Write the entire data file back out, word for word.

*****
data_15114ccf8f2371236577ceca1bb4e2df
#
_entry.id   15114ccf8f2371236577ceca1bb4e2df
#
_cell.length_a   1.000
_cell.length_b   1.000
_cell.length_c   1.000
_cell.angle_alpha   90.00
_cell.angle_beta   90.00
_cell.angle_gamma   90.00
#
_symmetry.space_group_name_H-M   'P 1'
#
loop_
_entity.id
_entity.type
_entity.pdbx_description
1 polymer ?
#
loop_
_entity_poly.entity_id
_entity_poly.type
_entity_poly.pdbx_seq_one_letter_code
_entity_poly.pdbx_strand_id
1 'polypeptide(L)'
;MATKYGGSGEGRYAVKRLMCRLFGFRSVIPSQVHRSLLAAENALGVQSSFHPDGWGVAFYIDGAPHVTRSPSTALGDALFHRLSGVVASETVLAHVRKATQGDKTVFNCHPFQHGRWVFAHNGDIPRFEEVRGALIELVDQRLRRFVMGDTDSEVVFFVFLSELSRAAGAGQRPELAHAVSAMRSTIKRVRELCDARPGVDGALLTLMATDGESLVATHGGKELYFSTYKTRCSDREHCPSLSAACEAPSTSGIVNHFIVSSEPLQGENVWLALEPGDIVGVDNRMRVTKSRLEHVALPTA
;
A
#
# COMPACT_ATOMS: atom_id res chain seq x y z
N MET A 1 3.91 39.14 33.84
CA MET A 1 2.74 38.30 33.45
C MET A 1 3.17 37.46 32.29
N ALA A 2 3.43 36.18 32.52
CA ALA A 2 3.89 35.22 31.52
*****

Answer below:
data_15114ccf8f2371236577ceca1bb4e2df
#
_entry.id   15114ccf8f2371236577ceca1bb4e2df
#
_cell.length_a   1.000
_cell.length_b   1.000
_cell.length_c   1.000
_cell.angle_alpha   90.00
_cell.angle_beta   90.00
_cell.angle_gamma   90.00
#
_symmetry.space_group_name_H-M   'P 1'
#
loop_
_entity.id
_entity.type
_entity.pdbx_description
1 polymer ?
#
loop_
_entity_poly.entity_id
_entity_poly.type
_entity_poly.pdbx_seq_one_letter_code
_entity_poly.pdbx_strand_id
1 'polypeptide(L)'
;MATKYGGSGEGRYAVKRLMCRLFGFRSVIPSQVHRSLLAAENALGVQSSFHPDGWGVAFYIDGAPHVTRSPSTALGDALFHRLSGVVASETVLAHVRKATQGDKTVFNCHPFQHGRWVFAHNGDIPRFEEVRGALIELVDQRLRRFVMGDTDSEVVFFVFLSELSRAAGAGQRPELAHAVSAMRSTIKRVRELCDARPGVDGALLTLMATDGESLVATHGGKELYFSTYKTRCSDREHCPSLSAACEAPSTSGIVNHFIVSSEPLQGENVWLALEPGDIVGVDNRMRVTKSRLEHVALPTA
;
A
#
# COMPACT_ATOMS: atom_id res chain seq x y z
N MET A 1 3.91 39.14 33.84
CA MET A 1 2.74 38.30 33.45
C MET A 1 3.17 37.46 32.29
N ALA A 2 3.43 36.18 32.52
CA ALA A 2 3.89 35.22 31.52